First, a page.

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I·CONnect

Blog of the International Journal of Constitutional Law
Home Archive for category "Analysis" (Page 2)
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First Rivers, then Mountains, and Now the Amazon. Do “Things” Have Rights?

—Jorge Iván Palacio, former Justice of Colombia’s Constitutional Court and Supreme Court of Justice, and Juan C. Herrera, former law clerk of the Constitutional Court of Colombia; PhD Researcher and Teaching Assistant in Constitutional Law, Universitat Pompeu Fabra; Visiting Researcher at the Max Planck Institute for Comparative Public Law and International Law in Heidelberg In the

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Published on September 18, 2018
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UN Treaty Body Views and their Domestic Legal Effects (in Spain): An Alternative Take

–Başak Çalı, Professor of International Law, Hertie School of Governance, Editor in Chief, Oxford Reports on UN Human Rights Treaty Body Views A recent post on I-CONnect by Viljam Engström discussed the Spanish Supreme Court judgment on the domestic legal effects of the views of the CEDAW Committee in the case of González v Spain.

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Published on September 14, 2018
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Samuel Moyn in Bogotá: Not Enough and Domestic Constitutional Histories

—Jorge González-Jácome, Universidad de los Andes (Bogotá) The recent publication of Samuel Moyn’s Not Enough has triggered an important debate among human rights and international law scholars. The book focuses on the discussion about the relationship between the human rights revolution of the 1970s and the more or less simultaneous rise of neoliberalism and its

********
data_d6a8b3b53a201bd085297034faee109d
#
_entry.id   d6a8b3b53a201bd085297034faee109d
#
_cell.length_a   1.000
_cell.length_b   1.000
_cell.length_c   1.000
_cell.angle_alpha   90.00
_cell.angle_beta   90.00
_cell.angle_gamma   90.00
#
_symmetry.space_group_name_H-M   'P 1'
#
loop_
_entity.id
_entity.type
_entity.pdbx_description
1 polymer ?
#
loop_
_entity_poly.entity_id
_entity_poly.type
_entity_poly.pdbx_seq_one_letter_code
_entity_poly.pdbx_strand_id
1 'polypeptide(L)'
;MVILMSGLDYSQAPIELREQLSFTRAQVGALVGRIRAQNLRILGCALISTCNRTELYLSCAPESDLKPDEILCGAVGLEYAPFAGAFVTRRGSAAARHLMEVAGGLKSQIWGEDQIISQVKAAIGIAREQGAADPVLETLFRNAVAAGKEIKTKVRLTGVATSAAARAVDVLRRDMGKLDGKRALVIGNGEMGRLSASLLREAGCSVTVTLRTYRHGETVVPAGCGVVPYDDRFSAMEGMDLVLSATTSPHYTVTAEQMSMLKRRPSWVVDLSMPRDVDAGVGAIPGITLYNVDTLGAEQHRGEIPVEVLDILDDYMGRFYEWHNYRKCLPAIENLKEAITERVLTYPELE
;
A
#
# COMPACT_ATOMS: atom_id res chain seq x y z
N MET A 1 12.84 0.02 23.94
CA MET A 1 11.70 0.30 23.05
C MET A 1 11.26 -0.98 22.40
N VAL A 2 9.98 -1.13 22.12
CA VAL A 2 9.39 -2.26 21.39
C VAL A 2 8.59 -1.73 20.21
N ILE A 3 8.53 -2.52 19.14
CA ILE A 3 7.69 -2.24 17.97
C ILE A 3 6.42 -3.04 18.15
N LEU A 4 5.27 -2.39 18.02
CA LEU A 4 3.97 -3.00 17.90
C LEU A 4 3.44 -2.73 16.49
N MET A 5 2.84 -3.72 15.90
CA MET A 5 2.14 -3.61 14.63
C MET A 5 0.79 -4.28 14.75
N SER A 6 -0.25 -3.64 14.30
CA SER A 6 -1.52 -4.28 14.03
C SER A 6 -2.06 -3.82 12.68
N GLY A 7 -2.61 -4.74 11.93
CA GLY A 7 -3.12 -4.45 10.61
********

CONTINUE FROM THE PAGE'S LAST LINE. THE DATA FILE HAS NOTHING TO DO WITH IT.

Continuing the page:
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Published on September 7, 2018
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When Court Criticism Threatens the Rule of Law: A Three-Part Test

—Brian Christopher Jones, Lecturer in Law, University of Dundee. Email: b.c.jones@dundee.ac.uk. Criticism of the courts, although essential to the operation of democracy, has recently been tested on a number of fronts, leading to a host of allegations that such criticism may violate the rule of law. But one of the major problems in relation to this

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Published on September 5, 2018
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Constitutional Dyssynchrony and the Debate over Abortion in Latin America

—Juliano Zaiden Benvindo, University of Brasília It is commonly understood that “constitution-making tends to occur in waves,”[1] as Jon Elster wrote in his fascinating paper Forces and Mechanisms in the Constitution-Making Process in 1995. Another very relevant perception is that constitutionalism has become over the years increasingly inclusive despite many exceptions worldwide and the various

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Published on August 28, 2018
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(Un)Constitutional Amendment No. 95/2016 and the Limit for Public Expenses in Brazil: Amendment or Dismemberment?